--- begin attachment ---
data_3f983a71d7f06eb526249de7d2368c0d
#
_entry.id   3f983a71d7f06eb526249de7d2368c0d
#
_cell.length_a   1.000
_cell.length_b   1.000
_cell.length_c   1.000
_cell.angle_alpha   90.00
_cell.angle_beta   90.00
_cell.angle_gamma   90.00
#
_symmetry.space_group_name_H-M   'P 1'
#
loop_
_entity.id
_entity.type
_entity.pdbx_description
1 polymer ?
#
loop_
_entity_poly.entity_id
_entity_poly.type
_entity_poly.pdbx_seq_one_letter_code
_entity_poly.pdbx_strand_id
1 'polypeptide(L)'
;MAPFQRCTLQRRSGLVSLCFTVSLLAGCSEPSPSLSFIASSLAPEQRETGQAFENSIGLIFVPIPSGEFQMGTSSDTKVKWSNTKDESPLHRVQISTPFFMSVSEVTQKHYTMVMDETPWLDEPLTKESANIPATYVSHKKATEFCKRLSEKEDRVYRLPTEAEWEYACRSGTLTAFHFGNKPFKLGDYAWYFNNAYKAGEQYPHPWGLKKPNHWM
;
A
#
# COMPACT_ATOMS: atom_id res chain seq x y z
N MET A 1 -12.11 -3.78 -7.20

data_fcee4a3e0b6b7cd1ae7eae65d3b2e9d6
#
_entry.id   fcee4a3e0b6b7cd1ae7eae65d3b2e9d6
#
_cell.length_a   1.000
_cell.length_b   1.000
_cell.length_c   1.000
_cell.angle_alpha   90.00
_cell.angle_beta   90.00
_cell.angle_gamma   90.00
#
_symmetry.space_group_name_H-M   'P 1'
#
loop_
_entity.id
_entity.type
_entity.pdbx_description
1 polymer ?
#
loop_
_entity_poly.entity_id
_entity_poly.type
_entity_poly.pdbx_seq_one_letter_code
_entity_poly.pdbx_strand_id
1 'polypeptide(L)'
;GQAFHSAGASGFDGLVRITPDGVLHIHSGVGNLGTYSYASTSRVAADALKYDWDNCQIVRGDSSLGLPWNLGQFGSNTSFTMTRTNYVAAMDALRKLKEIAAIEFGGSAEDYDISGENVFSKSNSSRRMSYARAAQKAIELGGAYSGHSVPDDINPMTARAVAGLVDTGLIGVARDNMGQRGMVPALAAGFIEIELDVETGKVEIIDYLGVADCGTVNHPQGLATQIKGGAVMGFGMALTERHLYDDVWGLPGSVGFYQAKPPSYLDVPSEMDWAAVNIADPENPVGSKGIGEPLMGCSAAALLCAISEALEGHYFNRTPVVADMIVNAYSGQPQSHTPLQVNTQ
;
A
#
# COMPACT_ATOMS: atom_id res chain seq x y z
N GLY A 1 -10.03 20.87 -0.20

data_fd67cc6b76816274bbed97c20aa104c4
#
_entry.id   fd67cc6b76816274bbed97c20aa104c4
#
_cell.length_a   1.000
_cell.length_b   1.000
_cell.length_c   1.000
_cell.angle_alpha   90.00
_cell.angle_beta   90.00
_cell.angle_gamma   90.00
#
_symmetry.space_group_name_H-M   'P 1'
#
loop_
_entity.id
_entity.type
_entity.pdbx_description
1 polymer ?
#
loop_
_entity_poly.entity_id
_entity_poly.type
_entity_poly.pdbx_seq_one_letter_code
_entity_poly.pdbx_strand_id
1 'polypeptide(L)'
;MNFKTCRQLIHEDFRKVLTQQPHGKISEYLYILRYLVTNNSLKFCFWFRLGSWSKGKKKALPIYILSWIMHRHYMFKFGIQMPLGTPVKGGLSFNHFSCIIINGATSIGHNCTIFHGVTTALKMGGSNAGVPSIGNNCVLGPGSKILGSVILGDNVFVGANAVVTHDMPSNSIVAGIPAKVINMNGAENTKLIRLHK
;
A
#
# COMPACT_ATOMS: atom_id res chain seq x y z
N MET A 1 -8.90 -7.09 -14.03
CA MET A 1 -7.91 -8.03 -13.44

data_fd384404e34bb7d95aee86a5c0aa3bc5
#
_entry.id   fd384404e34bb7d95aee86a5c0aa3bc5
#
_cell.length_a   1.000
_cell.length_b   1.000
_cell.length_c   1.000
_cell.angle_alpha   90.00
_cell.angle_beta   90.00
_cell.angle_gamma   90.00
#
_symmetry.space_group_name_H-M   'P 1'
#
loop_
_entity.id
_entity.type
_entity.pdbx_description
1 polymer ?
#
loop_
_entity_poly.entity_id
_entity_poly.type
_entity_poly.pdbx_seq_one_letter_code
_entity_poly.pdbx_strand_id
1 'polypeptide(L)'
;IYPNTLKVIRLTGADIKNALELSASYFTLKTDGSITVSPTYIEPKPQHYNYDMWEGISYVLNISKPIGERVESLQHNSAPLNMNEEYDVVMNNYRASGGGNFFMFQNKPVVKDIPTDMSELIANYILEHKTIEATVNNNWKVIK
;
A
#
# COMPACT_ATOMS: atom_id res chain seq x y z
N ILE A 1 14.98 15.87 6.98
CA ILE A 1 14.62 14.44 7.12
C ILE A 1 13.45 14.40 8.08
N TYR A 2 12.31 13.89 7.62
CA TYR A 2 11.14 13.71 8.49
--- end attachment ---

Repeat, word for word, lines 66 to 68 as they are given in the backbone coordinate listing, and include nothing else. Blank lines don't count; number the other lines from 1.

#
_cell.length_a   1.000
_cell.length_b   1.000